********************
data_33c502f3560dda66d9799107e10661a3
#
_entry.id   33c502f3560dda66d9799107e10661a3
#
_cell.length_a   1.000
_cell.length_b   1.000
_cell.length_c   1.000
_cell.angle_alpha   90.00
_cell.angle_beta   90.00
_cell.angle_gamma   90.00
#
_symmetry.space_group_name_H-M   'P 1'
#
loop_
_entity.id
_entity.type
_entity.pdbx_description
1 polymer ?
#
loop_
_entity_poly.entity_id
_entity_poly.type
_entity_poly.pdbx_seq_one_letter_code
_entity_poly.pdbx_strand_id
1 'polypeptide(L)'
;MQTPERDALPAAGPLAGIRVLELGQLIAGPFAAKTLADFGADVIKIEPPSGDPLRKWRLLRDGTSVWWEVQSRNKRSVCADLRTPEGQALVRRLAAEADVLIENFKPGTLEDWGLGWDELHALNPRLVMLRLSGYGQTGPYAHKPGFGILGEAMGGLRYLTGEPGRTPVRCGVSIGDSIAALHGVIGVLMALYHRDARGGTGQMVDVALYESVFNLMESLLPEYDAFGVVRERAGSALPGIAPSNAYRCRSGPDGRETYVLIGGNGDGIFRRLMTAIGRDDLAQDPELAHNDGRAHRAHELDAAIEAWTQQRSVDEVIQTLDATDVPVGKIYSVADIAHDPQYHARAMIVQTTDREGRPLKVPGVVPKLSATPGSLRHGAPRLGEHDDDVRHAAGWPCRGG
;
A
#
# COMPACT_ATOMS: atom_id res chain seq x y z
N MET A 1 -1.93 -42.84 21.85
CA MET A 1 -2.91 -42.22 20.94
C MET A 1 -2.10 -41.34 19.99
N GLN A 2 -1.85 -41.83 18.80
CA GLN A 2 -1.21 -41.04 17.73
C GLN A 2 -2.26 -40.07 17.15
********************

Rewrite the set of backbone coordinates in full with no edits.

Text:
data_33c502f3560dda66d9799107e10661a3
#
_entry.id   33c502f3560dda66d9799107e10661a3
#
_cell.length_a   1.000
_cell.length_b   1.000
_cell.length_c   1.000
_cell.angle_alpha   90.00
_cell.angle_beta   90.00
_cell.angle_gamma   90.00
#
_symmetry.space_group_name_H-M   'P 1'
#
loop_
_entity.id
_entity.type
_entity.pdbx_description
1 polymer ?
#
loop_
_entity_poly.entity_id
_entity_poly.type
_entity_poly.pdbx_seq_one_letter_code
_entity_poly.pdbx_strand_id
1 'polypeptide(L)'
;MQTPERDALPAAGPLAGIRVLELGQLIAGPFAAKTLADFGADVIKIEPPSGDPLRKWRLLRDGTSVWWEVQSRNKRSVCADLRTPEGQALVRRLAAEADVLIENFKPGTLEDWGLGWDELHALNPRLVMLRLSGYGQTGPYAHKPGFGILGEAMGGLRYLTGEPGRTPVRCGVSIGDSIAALHGVIGVLMALYHRDARGGTGQMVDVALYESVFNLMESLLPEYDAFGVVRERAGSALPGIAPSNAYRCRSGPDGRETYVLIGGNGDGIFRRLMTAIGRDDLAQDPELAHNDGRAHRAHELDAAIEAWTQQRSVDEVIQTLDATDVPVGKIYSVADIAHDPQYHARAMIVQTTDREGRPLKVPGVVPKLSATPGSLRHGAPRLGEHDDDVRHAAGWPCRGG
;
A
#
# COMPACT_ATOMS: atom_id res chain seq x y z
N MET A 1 -1.93 -42.84 21.85
CA MET A 1 -2.91 -42.22 20.94
C MET A 1 -2.10 -41.34 19.99
N GLN A 2 -1.85 -41.83 18.80
CA GLN A 2 -1.21 -41.04 17.73
C GLN A 2 -2.26 -40.07 17.15